Ideally some policy to limit population growth perhaps.  within the next 50 years or so world populations in the developed countries will be dropping quite quickly so transitioning to an economic model that dosn't require constant growth now will put us ahead of the curve.

@ Peak , thats a reasonable suggestion , but it does not solve the immediate issues we face of housing so many new migrants .
And , read Bernard's article carefully , new migration at this level is going to lead to higher interest rates , making home ownership even more expensive.
We are making things worse by doing the same things over and again and expecting a different outcome  

as there would be less investor demand for housing, we would expect housing prices to be lower.
This frees up housing for residents that are currently renting and locked out of ownership by high prices.
This frees up rentals for temporary residents.
 
So what we would see is a higher rate of ownership and smaller number of renters.  The numbers renting would be less diverged from the number who wish to be renting.

Don't you know that a CGT is a magic bullet that will heal the poor and all the other ills of this world with no un-intended consequences at all...

What the Labour/Green's don't want you to know is that it will be easily avoided by PIs because it excludes the family home so won't gain even a fraction of the tax income claimed.  PI's will also move from to a buy and hold strategy and wait for a return of a National govn who will remove the tax.  In those three years you'll see a fraction of the sales by investors that usually occur, resulting in a dramatic shortage of supply and dramatically increasing prices.  So in my opinion the Labour/Greens saying the CGT will lower prices is disingenuous as it will do the exact opposite, it's simply their attempt to pay for their $6b+ election promises.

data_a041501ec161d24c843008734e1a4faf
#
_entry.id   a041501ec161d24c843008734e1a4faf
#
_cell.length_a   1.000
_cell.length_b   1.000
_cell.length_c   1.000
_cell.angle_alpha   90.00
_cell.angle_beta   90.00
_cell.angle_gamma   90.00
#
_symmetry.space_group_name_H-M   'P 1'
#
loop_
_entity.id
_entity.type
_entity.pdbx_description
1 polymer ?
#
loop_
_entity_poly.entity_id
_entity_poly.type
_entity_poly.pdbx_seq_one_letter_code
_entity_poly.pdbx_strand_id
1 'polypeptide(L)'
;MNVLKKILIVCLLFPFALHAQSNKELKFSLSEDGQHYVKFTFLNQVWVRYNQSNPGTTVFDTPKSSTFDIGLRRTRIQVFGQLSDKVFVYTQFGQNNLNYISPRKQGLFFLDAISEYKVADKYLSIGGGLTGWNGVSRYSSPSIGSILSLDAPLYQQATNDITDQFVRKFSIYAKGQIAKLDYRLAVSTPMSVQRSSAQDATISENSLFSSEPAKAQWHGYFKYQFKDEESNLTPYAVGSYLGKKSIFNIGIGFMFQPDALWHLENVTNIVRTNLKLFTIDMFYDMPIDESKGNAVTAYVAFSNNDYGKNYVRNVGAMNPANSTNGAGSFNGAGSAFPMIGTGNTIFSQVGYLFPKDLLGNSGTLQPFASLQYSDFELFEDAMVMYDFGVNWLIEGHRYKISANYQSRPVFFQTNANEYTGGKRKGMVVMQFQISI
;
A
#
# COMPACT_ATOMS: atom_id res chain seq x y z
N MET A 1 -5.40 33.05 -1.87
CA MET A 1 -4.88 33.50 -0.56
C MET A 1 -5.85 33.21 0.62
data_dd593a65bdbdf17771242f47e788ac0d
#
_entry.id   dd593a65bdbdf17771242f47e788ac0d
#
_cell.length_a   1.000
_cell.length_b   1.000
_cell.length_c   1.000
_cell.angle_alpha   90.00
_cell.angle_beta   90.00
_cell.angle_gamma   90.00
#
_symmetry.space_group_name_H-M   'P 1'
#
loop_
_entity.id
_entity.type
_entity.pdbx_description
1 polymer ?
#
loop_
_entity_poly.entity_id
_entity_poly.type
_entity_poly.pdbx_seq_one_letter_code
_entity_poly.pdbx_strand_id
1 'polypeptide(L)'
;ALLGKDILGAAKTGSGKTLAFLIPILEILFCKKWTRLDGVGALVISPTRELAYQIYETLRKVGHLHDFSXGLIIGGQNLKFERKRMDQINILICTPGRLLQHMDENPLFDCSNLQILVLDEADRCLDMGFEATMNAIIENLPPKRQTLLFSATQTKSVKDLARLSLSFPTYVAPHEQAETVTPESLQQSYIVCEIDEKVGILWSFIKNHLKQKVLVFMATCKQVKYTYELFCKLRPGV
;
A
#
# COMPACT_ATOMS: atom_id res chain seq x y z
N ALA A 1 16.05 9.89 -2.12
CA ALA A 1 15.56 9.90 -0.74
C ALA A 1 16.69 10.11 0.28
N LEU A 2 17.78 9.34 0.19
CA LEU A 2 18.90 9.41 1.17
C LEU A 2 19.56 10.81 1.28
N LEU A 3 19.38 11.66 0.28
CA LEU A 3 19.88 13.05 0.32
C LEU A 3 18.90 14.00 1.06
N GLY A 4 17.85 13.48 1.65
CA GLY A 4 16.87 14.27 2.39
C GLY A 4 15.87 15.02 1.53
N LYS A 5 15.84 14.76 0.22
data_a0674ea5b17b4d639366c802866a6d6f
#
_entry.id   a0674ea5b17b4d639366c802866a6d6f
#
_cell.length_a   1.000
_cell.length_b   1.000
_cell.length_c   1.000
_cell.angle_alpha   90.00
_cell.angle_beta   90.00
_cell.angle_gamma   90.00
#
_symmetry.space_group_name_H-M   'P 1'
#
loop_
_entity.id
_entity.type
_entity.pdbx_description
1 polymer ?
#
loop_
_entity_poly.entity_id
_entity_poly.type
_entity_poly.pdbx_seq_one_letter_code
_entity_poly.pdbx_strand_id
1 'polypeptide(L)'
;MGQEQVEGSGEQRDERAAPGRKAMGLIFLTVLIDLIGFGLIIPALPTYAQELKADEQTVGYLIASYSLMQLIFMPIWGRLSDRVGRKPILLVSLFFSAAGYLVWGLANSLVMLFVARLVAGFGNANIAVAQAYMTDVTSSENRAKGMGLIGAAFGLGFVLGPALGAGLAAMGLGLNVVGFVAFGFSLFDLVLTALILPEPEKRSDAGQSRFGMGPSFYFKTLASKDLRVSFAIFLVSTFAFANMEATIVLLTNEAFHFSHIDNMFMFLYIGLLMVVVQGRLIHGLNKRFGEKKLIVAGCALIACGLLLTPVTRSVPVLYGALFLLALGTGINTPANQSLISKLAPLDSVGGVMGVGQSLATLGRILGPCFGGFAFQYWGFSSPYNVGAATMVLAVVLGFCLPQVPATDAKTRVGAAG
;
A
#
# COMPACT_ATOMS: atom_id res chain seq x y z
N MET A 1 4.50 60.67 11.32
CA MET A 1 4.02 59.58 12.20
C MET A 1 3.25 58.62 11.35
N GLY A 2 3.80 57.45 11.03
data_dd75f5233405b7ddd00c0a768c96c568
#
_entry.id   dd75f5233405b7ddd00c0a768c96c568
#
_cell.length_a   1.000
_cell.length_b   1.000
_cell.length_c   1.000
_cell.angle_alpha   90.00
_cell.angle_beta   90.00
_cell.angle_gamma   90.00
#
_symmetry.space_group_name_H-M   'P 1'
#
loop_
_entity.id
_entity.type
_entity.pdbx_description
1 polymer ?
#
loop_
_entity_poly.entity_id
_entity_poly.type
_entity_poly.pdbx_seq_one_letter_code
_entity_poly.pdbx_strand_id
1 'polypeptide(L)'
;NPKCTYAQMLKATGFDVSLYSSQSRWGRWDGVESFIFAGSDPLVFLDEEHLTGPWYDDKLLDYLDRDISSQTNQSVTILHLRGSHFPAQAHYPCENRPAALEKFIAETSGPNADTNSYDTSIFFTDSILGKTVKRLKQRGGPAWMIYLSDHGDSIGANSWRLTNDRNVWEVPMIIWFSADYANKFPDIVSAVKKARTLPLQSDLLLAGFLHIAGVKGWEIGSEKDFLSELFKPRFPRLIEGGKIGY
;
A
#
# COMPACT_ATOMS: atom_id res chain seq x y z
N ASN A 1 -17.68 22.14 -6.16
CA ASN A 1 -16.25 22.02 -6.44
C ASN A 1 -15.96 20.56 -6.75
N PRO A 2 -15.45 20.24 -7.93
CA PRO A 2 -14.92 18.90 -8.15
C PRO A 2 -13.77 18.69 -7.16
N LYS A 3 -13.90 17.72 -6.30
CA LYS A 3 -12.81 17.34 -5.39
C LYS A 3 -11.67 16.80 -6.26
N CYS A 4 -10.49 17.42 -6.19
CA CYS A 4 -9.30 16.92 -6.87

To resolve this I predict they will extend the tax to all houses including the family home so next time you're planning to move or upgrade your house you'll need to budget 15% (say 100k) to give to Cunliffe for his election promises. 

To be a "PI" you must already be operating a buy and hold strategy otherwise you are a trader, developer or speculator in which case you will already be paying tax on any "capital gains" and a CGT is irrelevant.

Thank you, yet another reason why a CGT won't raise even a fraction of the extra revenue needed to pay for the Labour parties proposed $6.8b spending increase.  Not to mention the extra spending promised by the Greens, Internet/Mana and Winston.  I've heard figures in the range of $28b in left wing election promises.  The tax is also forward looking so any past gains are not taxable meaning there will be no income at all for some time and there will also need to be capital gains under the Labour/Greens govn.  Which of course creates a conflict of interest because a Labour/Greens govn will want to see house price inflation, so they can tax it, so they can pay for their election promises.  Right there puts a lie to their election mantra, "we won't let house prices keep rising and thus make houses more affordable" if they do that they won't make any CGT income and wont be able to pay for their elecction promises. 
 
If Labour are elected we're either going to be broke or there will be a lot of broken promises. 

FYI updated with comment from Winston Peters.
cheers
Bernard

FYI Updated with student work visa changes.
Immigration Minister Michael Woodhouse and Economic Development Minister Steven Joyce announced in October that full-time students would be able to work during course breaks (rather than just in summer), doctoral and masters students could work full time and English language students would be able to work part time.